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# What is a magic square?

In these 3-by-3 Chinese magic squares, the numbers are arranged so that when added vertically, horizontally, or diagonally, they are always equal to 3 times the center number.

A magic square is an array of numbers in an n by n square that contains positive integers—from 1 to n2—with each number occurring only once. The numbers in the squares are arranged so that the sum in any horizontal, vertical, or main diagonal direction is always the same. This is shown in the following formula: n(n2 + 1)/2.

Magic squares are often divided into orders; for example, a three-order magic square means three boxes per row and three boxes per column. In reality, “magic” squares are actually matrices (for more information about a matrix, see “Algebra”); they can be odd-order (such as a 3-by-3, or 5-by-5 matrix) or even-order (such as a 4-by-4 or 6-by-6 matrix) magic squares. Perhaps the simplest magic square is the 1-by-1 square, with the only entry being the number 1.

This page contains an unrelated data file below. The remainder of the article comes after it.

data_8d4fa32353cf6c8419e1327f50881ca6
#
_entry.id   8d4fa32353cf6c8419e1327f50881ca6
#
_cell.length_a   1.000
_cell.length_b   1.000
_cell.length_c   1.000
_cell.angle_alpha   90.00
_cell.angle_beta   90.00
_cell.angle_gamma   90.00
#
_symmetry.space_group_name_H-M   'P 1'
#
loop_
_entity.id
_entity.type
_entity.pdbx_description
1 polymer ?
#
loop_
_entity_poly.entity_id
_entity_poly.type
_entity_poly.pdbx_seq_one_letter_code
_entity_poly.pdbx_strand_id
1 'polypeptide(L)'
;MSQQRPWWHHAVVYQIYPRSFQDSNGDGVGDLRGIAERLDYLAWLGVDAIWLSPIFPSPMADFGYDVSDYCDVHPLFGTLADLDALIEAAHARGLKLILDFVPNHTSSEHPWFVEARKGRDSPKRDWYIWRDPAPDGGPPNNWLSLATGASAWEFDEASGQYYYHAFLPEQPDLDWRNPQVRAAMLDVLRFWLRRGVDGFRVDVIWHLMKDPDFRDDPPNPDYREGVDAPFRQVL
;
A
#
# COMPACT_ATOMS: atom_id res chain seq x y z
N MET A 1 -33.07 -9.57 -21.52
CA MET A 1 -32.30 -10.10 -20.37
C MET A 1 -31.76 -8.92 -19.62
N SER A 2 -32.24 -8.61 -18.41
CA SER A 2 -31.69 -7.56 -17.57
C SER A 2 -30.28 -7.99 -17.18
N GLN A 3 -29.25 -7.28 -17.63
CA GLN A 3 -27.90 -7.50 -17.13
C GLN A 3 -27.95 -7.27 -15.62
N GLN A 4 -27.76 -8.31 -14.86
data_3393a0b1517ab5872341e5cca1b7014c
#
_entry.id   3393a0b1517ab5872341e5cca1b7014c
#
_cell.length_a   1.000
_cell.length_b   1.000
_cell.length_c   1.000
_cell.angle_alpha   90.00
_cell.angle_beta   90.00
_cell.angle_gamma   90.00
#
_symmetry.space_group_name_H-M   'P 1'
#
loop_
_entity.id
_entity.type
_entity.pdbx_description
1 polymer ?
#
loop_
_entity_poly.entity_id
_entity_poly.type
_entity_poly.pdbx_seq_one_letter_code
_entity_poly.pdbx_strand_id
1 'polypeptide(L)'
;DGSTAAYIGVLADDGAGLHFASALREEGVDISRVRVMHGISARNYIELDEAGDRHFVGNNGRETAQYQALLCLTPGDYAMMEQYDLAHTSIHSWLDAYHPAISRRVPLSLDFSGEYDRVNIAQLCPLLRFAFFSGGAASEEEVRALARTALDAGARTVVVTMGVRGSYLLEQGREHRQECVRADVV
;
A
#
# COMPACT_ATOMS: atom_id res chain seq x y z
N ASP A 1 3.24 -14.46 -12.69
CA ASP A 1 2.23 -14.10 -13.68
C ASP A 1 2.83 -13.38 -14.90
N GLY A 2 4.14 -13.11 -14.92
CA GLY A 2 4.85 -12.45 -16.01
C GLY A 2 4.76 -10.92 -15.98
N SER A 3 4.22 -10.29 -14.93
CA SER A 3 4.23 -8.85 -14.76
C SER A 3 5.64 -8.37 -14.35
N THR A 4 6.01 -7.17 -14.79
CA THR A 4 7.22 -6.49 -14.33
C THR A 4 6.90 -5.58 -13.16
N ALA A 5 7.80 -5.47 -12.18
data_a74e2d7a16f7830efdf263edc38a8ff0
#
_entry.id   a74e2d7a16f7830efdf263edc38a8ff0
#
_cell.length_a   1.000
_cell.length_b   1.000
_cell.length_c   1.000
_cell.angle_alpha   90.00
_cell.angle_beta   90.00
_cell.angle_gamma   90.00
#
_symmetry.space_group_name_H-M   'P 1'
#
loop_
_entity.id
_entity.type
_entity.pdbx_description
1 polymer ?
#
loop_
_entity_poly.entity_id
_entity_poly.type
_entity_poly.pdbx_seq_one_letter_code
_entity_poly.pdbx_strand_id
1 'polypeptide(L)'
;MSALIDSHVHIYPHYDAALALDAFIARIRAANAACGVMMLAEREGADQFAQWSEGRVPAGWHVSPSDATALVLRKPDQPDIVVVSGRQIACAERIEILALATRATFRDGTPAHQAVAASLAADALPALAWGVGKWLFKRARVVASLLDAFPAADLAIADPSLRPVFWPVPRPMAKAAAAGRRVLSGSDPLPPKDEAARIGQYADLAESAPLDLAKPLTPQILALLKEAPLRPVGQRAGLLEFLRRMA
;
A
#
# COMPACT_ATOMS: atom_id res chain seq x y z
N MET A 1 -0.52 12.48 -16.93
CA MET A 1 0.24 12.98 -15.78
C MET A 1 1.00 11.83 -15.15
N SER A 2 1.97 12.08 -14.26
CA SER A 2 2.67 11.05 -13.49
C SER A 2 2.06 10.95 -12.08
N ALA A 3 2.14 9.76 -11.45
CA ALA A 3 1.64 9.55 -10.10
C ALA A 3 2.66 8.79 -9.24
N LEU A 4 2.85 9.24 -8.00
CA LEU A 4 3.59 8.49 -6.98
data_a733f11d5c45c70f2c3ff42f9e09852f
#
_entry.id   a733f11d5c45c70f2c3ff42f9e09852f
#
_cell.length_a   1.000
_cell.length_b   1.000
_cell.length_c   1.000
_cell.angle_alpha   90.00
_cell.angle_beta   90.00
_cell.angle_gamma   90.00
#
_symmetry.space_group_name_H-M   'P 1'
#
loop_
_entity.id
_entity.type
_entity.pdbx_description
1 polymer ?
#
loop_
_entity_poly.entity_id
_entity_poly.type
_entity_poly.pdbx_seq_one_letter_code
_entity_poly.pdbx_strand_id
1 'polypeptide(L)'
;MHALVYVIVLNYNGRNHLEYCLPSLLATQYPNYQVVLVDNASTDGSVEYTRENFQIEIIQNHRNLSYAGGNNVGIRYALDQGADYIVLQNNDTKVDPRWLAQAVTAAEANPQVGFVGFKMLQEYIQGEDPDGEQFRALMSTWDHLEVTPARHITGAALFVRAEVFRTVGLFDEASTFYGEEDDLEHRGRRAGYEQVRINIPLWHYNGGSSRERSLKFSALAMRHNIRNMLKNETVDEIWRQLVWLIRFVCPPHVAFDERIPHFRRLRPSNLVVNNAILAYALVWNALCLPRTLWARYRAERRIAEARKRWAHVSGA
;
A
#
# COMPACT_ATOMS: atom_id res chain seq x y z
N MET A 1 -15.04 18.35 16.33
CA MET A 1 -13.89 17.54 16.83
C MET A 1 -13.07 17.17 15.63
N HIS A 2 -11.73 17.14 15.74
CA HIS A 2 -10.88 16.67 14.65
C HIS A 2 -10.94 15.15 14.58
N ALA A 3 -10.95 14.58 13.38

Such magic squares have been known for centuries. For example, the Chinese knew about the three unique normal squares of order three. In Chinese literature dating from as early as 2800 B.C.E., a magic square known as the Loh-Shu, or “scroll of the river Loh,” was invented by Fuh-Hi, who is thought of as the mythical founder of the Chinese civilization.

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